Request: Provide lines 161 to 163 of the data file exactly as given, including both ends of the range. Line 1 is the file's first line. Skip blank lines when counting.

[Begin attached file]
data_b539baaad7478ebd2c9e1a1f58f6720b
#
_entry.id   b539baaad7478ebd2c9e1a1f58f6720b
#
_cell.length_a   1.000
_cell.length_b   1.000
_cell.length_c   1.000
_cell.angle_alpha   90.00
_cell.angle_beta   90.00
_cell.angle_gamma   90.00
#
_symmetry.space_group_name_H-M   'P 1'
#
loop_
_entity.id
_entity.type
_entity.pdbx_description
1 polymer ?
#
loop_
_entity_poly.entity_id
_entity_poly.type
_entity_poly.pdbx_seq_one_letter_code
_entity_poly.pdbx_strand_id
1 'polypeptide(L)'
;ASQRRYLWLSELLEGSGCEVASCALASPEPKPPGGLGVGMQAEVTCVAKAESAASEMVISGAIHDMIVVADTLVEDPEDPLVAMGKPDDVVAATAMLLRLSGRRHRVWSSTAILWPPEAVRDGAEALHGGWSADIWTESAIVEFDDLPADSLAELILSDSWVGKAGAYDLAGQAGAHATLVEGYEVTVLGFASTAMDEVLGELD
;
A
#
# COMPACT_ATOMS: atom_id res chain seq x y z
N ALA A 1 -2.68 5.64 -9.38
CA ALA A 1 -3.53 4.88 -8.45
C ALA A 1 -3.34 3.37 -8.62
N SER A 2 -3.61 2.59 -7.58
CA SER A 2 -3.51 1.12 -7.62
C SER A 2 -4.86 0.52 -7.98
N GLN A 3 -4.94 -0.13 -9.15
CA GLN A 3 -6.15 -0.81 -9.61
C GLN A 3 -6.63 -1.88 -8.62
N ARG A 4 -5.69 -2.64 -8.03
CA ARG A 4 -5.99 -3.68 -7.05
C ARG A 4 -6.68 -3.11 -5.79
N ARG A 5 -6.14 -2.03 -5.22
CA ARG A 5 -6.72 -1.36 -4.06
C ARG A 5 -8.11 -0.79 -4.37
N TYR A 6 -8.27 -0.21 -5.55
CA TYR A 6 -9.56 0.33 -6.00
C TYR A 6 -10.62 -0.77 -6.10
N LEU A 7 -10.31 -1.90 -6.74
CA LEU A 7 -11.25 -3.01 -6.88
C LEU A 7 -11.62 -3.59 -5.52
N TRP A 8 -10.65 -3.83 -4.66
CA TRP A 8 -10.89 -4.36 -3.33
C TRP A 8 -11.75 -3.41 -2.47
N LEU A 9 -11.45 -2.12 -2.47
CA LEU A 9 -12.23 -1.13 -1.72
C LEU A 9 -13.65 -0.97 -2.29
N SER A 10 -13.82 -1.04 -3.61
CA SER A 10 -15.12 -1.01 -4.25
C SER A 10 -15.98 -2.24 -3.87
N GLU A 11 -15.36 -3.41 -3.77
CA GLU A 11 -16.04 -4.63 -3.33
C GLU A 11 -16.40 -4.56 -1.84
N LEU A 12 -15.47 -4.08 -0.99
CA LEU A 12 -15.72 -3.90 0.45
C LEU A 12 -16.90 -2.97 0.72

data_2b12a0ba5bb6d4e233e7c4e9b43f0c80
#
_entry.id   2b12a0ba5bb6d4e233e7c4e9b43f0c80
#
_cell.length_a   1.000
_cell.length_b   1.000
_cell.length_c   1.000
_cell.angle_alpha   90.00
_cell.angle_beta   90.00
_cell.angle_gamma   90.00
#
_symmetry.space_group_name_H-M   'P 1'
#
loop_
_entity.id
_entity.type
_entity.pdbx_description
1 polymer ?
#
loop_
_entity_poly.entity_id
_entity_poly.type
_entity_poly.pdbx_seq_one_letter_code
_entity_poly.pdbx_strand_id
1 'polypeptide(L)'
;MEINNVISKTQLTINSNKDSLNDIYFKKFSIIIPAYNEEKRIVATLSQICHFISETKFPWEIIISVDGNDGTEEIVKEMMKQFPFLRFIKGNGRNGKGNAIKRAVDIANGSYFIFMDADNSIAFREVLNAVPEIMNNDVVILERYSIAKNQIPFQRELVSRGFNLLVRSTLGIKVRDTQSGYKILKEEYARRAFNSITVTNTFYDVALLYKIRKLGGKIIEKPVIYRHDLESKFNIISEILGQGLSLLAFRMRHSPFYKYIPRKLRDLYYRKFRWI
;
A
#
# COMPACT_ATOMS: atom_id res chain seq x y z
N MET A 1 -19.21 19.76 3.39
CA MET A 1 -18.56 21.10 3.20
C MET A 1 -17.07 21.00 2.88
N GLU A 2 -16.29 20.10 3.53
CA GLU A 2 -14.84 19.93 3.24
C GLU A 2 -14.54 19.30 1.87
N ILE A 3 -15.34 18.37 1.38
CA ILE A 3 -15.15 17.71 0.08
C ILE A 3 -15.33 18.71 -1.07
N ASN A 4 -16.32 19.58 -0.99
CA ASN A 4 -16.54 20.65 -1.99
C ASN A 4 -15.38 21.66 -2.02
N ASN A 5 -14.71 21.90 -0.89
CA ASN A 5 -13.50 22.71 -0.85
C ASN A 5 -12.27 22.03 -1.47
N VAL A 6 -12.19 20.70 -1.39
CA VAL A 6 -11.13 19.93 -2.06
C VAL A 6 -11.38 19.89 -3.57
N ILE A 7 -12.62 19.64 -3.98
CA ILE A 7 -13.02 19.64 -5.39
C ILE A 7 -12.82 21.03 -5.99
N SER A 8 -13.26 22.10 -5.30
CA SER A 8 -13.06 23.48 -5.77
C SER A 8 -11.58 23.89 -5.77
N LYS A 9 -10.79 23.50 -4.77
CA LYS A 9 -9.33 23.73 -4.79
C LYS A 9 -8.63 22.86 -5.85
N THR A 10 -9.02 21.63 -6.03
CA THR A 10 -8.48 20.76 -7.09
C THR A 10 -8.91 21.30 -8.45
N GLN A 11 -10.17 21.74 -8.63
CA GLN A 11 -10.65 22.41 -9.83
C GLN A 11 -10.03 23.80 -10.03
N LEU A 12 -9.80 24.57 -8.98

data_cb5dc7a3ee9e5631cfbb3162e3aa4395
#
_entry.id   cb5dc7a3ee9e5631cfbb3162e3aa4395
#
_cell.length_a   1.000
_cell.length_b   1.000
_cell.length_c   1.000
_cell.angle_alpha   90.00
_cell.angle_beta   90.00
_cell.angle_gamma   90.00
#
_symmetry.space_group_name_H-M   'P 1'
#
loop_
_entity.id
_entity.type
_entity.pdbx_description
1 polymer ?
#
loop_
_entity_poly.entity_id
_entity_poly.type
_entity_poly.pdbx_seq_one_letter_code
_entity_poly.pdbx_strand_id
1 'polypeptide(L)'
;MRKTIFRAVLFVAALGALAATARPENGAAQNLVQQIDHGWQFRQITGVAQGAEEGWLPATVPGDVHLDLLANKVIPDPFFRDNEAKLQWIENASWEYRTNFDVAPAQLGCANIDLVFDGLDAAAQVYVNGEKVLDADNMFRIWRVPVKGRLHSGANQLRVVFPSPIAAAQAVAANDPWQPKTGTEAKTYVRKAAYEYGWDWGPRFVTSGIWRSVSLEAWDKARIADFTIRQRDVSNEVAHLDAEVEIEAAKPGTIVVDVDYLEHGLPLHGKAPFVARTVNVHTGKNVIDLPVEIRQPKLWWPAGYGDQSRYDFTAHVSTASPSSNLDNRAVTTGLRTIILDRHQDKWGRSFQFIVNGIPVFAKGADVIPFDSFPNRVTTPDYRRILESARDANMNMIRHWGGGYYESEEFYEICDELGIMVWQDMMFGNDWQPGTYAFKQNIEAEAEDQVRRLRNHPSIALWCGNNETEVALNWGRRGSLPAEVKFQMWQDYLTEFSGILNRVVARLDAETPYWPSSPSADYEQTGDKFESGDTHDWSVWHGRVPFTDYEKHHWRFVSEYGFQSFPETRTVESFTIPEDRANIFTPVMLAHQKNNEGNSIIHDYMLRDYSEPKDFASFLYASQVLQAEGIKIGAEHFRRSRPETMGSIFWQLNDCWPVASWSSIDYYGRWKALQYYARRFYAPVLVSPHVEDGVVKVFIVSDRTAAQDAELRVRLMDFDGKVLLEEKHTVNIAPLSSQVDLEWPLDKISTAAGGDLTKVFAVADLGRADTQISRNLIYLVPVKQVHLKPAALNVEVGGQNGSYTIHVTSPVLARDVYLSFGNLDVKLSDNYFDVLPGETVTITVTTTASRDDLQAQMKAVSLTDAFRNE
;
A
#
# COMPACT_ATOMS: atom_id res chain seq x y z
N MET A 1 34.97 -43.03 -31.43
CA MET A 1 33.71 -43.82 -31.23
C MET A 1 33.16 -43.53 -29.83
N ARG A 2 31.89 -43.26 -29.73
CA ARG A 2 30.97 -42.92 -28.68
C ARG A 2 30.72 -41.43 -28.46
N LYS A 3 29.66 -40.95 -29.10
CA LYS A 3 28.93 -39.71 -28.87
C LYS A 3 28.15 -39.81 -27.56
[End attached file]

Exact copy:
N MET A 1 34.97 -43.03 -31.43
CA MET A 1 33.71 -43.82 -31.23
C MET A 1 33.16 -43.53 -29.83